2018 Cadillac XTS: You've Seen the Face, Now Ask About the Seat Foam
Thanks to China’s media, as well as General Motors’ aggressive pursuit of new buyers in that populous, prestige-seeking country, we’ve already seen the facelifted 2018 XTS sedan. The Chinese market model appeared a month ago, powered by a downsized motor you won’t find in U.S. variants.
Despite this, the refreshed XTS is now official. Cadillac has released details and photos of a model that wasn’t supposed to have a second act — until it realized you don’t drop a vehicle with steady sales, no matter how outdated it may appear. Say hello to Cadillac’s front-drive full-sizer, now gussied up to look like Cadillac’s rear-drive full-sizer.
For 2018, the XTS dispenses with the previous model’s swept-back face and headlights, adopting a more upright grille reminiscent of the newer CT6 and Y-shaped LED headlamps. The game of dressup continues with vertical LED running lights flanking its new face and a badge adorning the front fender. More chrome trim appears in the remolded lower fascia.
All of these changes amount to a car that’s 1.1 inches shorter than before.
While there’s nothing new about the model’s flanks, the sharp character line now flows into L-shaped LED taillights and a newly sculpted trunklid. You won’t mistake it for a CT6. Still, Cadillac models need to toe the company design line, especially if they’ve been granted a last-minute stay of execution. The automaker had planned to discontinue the XTS following the CT6’s launch, but strong sales of the old model swayed Cadillac brass.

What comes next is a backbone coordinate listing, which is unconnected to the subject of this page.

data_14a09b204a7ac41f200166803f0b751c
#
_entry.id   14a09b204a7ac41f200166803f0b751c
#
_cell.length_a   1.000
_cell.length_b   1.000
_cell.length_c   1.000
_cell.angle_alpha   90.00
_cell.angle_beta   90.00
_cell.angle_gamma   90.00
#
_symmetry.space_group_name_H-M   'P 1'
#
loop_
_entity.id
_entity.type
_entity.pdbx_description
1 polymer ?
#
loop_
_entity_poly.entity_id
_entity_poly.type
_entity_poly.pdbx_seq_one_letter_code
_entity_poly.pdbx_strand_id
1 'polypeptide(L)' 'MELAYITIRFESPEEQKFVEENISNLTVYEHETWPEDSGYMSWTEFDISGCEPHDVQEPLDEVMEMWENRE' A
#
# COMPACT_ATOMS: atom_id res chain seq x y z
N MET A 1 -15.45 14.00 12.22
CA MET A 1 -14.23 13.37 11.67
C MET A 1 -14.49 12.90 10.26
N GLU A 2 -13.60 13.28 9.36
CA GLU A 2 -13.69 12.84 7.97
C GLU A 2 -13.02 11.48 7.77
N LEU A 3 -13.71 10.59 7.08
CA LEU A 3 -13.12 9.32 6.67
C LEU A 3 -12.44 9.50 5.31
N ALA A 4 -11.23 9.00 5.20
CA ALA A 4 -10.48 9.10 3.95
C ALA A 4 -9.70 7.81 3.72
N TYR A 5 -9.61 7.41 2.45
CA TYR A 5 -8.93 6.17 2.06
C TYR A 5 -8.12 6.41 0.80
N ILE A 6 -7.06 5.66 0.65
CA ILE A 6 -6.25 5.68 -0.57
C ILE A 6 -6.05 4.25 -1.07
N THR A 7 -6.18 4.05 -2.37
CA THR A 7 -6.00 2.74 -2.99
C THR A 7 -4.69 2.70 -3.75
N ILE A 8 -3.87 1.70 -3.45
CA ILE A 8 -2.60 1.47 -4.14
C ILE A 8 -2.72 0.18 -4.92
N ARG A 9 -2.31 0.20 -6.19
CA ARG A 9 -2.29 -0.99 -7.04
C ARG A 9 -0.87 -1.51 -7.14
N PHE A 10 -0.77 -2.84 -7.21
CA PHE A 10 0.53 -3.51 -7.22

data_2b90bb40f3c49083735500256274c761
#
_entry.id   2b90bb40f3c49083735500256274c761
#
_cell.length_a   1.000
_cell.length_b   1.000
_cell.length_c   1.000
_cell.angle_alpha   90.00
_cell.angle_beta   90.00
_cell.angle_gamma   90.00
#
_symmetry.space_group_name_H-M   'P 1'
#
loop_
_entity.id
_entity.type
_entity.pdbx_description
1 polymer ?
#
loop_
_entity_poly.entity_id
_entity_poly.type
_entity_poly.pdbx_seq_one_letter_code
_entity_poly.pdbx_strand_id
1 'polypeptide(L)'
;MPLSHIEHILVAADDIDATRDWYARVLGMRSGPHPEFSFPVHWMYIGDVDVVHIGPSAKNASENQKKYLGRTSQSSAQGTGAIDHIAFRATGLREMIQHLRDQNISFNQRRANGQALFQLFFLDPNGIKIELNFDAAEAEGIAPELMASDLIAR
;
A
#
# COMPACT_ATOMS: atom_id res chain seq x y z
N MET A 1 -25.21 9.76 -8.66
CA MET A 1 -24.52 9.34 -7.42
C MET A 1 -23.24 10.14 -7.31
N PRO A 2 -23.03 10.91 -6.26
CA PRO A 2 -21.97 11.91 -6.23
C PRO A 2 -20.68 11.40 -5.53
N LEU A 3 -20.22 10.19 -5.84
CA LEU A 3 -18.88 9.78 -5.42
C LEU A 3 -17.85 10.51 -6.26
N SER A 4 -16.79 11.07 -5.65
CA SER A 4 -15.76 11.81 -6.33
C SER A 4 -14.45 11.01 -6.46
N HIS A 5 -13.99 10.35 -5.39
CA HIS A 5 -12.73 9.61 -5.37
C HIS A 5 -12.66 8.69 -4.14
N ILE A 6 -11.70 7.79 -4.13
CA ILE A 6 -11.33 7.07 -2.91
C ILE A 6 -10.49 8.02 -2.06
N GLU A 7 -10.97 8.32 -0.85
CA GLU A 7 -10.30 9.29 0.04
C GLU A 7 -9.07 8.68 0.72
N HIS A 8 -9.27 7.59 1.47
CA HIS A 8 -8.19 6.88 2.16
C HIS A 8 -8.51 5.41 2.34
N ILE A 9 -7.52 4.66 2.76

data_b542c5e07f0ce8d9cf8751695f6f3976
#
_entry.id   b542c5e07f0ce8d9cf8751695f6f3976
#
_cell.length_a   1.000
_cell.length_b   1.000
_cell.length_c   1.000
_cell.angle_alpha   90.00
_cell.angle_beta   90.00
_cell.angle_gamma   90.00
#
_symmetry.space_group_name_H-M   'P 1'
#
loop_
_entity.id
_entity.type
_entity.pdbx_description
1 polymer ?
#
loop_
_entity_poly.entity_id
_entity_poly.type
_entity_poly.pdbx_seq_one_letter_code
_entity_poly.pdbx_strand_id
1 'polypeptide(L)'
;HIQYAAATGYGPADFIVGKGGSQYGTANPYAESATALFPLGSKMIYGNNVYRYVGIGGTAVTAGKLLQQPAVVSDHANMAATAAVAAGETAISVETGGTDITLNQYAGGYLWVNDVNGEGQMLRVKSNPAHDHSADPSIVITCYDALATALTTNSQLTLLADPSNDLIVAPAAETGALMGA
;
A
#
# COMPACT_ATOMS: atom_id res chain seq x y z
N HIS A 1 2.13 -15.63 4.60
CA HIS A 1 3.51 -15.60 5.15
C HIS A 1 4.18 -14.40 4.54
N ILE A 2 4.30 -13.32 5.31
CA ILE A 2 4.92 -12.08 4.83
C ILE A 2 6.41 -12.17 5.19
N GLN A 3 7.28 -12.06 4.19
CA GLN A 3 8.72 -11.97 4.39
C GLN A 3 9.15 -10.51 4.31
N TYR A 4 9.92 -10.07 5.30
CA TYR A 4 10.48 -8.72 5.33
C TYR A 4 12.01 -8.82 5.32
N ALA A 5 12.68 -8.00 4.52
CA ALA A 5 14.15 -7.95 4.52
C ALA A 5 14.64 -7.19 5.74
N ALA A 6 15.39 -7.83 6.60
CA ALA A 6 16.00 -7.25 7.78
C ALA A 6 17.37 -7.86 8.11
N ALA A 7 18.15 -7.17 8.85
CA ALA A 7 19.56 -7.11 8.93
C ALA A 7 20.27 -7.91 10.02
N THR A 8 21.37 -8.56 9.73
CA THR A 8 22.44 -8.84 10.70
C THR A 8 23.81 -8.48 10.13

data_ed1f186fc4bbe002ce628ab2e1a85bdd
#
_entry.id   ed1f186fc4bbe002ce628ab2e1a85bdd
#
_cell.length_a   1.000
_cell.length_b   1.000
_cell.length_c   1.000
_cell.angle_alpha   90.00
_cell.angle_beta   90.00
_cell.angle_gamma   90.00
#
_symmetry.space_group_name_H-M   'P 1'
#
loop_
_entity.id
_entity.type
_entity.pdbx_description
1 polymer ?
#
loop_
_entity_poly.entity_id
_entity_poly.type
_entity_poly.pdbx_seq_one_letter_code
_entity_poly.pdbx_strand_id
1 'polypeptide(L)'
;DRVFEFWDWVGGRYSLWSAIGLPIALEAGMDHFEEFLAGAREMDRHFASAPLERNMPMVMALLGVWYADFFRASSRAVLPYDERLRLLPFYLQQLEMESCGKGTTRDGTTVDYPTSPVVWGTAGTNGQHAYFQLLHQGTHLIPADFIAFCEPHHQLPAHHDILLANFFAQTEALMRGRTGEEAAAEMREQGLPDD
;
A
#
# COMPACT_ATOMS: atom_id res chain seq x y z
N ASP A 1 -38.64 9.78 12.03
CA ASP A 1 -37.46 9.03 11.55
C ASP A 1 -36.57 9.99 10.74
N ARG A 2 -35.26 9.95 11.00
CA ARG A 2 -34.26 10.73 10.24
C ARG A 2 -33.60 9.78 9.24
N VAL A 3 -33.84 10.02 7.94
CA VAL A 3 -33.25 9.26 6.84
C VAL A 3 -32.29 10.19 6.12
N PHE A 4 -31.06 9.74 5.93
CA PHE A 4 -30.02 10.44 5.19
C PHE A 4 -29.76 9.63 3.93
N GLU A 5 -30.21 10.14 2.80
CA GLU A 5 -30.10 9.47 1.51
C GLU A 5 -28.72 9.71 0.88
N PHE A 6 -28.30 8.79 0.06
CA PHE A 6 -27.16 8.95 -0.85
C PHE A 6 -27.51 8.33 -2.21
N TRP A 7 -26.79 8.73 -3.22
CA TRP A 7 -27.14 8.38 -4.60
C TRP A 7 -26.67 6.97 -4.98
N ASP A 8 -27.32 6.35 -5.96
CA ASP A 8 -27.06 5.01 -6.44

Inside the XTS, Cadillac promises more comfort — both for your ears and backside. Increased use of sound insulation and new tire designs should make for a quieter cabin, while your derrière will apparently rejoice at the prospect of “changes to seat foam geometry, wire frame structure and heat pad redesign.” Revolutionary changes these are not.
Tech-savvy owners will note the adoption of Cadillac’s cloud-based user experience system, which groups together key applications on one screen. Want to add apps? Fancy some connected navigation? Eager to personalize any number of infotainment settings? Cadillac makes it possible, though just how tech-savvy the non-livery buyers of this traditional sedan might be remains a big question mark. At least the updated CUE interface is designed to be easier to operate.
Whether owners know it’s there or not, Cadillac’s suite of driver aids now includes low-speed automatic braking and lane change alert (with the Driver Awareness Package) and forward/reverse automatic braking and adaptive cruise control (with the Driver Assist Package).
As before, buyers can choose between a standard 3.6-liter V6 making 304 horsepower and 264 lb-ft of torque, with optional all-wheel drive and Magnetic Ride Control for those concerned about handling limits. The V-Sport model returns, boasting a twin-turbocharged version of the 3.6. Count on that mill to generate 410 horses and 269 lb-ft. As before, a six-speed automatic remains the sole transmission.
New 19- and 20-inch wheel choices and interior trim patterns and colors round out the menu of choices for XTS buyers. The automaker hasn’t released pricing, preferring to wait until closer to the official launch later this year.
[Images: General Motors]
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